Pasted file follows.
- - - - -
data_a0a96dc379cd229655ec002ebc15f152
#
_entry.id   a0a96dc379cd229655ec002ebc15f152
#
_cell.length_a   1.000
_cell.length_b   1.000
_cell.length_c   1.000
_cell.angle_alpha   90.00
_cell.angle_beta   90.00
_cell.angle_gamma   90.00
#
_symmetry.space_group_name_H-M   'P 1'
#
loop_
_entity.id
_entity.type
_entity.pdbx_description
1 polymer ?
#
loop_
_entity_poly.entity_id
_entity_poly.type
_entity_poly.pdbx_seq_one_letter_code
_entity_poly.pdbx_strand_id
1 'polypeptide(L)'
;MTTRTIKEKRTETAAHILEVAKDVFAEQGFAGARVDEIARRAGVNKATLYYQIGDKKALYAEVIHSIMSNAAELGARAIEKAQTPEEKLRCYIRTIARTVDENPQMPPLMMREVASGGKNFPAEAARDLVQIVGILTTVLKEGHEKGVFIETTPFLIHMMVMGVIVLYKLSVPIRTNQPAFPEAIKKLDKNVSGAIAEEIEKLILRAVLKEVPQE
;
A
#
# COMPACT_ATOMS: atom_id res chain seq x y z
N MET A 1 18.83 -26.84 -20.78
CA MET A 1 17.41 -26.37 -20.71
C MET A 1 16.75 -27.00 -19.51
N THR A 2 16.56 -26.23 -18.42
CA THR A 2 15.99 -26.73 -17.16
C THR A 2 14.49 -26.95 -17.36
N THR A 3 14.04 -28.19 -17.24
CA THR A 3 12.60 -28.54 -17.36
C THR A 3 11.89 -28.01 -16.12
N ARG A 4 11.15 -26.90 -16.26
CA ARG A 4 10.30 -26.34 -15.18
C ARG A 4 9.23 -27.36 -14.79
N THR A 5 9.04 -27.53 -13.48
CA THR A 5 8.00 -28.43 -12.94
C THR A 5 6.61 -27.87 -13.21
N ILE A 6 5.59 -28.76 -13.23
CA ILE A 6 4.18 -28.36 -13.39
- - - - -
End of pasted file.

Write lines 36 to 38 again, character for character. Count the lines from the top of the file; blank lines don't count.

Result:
C THR A 2 14.49 -26.95 -17.36
N THR A 3 14.04 -28.19 -17.24
CA THR A 3 12.60 -28.54 -17.36